Is a verbal agreement and laminated card enough to guarantee clean homeless campsites?
Tucked away in the nooks and crannies of Santa Cruz County, there are perhaps dozens of homeless camps, ranging in size and occupancy, and migrating frequently following busts by authorities. One trait that is invariably associated with these secluded habitats is major biohazard—piles of trash, human waste, and syringes are commonplace.
In an effort to create a safer, more organized, and less environmentally harmful camping system for those living without shelter, local activist and filmmaker Brent Adams—the man behind the campaign for the Santa Cruz Sanctuary Camp—has been distributing “Clean Camp Pledge” cards, which represent a social agreement for homeless campers to keep their spaces clean.
“It gets homeless people to take responsibility for their communities,” Adams says. “It really comes down to personal dignity and self-respect.”
Ultimately, Adams would like to see the community authorize a Sanctuary Camp, where he says homeless people can sleep safely, help support each other and access job training on the condition that they do not use drugs on-site or engage in criminal activity.
However, during the week of Aug. 12 through the 16, local authorities discovered and began the cleanup of one of the most expansive homeless camps in recent years. The site was in a wooded area just north of the Fishhook on Highway 1 where about 50 people were living, accumulating piles of trash, human feces, bicycle parts, and used syringes, as well as cultivating hundreds of marijuana plants. This busted camp does not bode well for the prospect of a community-friendly, self-regulating homeless Sanctuary Camp, says Santa Cruz Police Department Deputy Chief Steve Clark.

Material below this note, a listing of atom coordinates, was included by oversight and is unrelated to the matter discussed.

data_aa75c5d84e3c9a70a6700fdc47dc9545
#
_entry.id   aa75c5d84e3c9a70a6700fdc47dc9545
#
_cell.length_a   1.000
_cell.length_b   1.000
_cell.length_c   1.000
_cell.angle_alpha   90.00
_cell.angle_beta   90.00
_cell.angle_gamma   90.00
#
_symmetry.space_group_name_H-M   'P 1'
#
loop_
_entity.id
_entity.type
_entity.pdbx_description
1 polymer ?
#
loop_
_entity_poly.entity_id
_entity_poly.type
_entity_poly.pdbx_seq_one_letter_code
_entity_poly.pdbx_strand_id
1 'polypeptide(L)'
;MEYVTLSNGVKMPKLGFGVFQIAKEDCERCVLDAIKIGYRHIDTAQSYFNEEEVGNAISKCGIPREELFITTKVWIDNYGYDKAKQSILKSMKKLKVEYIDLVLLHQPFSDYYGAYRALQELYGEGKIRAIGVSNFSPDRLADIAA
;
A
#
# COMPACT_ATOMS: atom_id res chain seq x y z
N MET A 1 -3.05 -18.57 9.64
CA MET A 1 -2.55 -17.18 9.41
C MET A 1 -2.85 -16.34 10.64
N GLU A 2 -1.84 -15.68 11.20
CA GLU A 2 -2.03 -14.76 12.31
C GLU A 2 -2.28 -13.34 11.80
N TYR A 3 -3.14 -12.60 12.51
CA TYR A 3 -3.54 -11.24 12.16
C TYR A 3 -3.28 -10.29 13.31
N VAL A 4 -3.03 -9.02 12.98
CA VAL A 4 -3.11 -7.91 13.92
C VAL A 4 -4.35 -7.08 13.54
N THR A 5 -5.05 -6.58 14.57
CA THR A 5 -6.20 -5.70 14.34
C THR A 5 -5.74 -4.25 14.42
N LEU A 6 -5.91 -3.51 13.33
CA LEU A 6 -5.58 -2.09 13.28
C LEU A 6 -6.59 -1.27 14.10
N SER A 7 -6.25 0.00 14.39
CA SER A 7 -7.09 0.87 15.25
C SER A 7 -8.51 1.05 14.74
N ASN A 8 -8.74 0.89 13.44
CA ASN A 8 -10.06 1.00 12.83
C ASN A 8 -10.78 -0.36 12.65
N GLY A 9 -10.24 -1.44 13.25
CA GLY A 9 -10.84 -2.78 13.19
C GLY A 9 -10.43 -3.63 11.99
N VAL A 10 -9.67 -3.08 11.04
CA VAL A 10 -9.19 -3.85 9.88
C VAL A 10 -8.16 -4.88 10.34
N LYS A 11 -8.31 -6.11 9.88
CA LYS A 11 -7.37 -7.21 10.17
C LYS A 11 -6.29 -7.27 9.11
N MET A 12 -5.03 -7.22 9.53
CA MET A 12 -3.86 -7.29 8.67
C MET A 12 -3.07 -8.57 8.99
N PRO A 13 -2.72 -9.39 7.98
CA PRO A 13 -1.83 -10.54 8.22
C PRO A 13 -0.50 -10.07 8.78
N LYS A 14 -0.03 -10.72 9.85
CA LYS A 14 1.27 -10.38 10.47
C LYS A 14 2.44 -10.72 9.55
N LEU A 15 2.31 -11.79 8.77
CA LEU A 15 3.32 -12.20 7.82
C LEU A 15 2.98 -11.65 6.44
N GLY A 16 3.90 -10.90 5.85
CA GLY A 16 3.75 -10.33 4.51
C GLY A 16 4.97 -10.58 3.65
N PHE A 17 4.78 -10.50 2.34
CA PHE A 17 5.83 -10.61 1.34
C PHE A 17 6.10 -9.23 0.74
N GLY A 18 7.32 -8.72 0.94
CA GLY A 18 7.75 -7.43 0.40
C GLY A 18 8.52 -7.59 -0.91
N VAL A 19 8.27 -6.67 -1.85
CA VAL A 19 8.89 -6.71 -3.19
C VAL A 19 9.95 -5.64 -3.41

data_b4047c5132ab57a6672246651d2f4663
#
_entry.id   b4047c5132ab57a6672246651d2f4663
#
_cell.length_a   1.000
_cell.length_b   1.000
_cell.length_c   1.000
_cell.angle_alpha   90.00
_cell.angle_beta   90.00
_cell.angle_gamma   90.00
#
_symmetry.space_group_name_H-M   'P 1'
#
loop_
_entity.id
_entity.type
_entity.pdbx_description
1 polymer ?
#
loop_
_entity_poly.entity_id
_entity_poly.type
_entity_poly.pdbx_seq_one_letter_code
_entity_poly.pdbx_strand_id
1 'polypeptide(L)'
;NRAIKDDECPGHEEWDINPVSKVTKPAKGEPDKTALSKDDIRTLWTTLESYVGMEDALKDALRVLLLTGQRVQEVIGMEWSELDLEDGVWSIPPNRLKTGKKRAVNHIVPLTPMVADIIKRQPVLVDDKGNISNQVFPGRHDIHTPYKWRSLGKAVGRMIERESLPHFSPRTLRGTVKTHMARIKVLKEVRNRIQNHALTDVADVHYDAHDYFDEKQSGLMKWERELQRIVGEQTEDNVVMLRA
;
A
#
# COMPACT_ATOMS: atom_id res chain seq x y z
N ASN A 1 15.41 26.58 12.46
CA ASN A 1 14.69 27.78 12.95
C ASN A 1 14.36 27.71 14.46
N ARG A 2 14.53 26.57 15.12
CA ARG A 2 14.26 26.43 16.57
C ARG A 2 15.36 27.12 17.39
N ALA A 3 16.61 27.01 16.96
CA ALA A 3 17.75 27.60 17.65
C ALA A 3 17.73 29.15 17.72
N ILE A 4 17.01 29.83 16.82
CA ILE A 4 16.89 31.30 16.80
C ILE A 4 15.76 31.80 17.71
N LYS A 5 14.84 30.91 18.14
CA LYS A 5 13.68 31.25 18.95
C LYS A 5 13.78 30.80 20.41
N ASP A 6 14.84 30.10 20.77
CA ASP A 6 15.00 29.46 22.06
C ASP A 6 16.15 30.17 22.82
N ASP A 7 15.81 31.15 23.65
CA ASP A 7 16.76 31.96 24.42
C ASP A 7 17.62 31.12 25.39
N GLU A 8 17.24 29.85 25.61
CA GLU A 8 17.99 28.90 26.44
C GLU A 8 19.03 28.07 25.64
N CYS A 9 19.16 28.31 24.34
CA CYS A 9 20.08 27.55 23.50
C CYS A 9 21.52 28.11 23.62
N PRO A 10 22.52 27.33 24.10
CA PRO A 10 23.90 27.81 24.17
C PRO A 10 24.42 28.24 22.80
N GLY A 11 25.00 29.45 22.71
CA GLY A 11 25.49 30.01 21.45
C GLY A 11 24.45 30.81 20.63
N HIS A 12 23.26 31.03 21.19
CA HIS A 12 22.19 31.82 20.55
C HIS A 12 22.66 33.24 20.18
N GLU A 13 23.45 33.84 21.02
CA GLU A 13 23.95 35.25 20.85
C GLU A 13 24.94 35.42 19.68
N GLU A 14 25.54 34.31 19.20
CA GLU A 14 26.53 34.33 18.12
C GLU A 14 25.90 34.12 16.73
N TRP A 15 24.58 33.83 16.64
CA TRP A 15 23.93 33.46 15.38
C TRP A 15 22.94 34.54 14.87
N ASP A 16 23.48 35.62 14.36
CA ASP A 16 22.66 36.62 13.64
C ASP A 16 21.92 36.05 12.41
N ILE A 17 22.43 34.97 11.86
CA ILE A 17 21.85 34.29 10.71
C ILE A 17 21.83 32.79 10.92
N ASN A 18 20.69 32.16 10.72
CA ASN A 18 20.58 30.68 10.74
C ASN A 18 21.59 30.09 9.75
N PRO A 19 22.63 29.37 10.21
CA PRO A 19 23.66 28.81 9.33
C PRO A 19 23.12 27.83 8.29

The cleanup costs, which are ongoing, are expected to surpass $15,000, he says.
Adams says that when several “messy” camps are discovered, it causes a backlash against the larger homeless camping population, which he says, on the whole, maintains its sites.
Adams has given out about 350 pledge cards to homeless people after they also provided a verbal agreement to the cause for cleanliness—which entails keeping spaces clean, separating waste from water sources, and safely disposing of syringes—and says it is making a difference.
Adams says there are large camps in Pogonip that he has visited where the occupants are carrying out trash and reporting to him on their progress. He says they hang the pledge cards on their tents and around their necks.
He says the cards also encourage clean campers to educate and help other homeless people, especially those who can’t care well for themselves, to keep their spaces sanitary.
Clark is doubtful that the pledge cards make any difference.
“A pledge on a card means nothing to me when you put it in the context of the history we’ve seen,” he says. “Historically, these camps have turned into nothing but a pit of dysfunction and filth. We have yet to see an example where they’re capable of managing themselves in that setting.”
Clark points to the 2011 Occupy Santa Cruz camps in front of the County Building, in which Adams participated, and says that attempts at organization gave way to unsanitary conditions. “I’m concerned that if we go this route [of a Sanctuary Camp], we’re simply going to see another festival of dysfunction,” he says.
But, in Adams’ eyes, the Sanctuary Camp model possesses key differences from the unregulated homeless camps Santa Cruz County has experienced.
“If people understand how a Sanctuary Camp works, they will know how much it can help the whole community,” Adams says. In the meantime, he says the Clean Camp Pledge Card “is just a small thing we really think is having an impact.”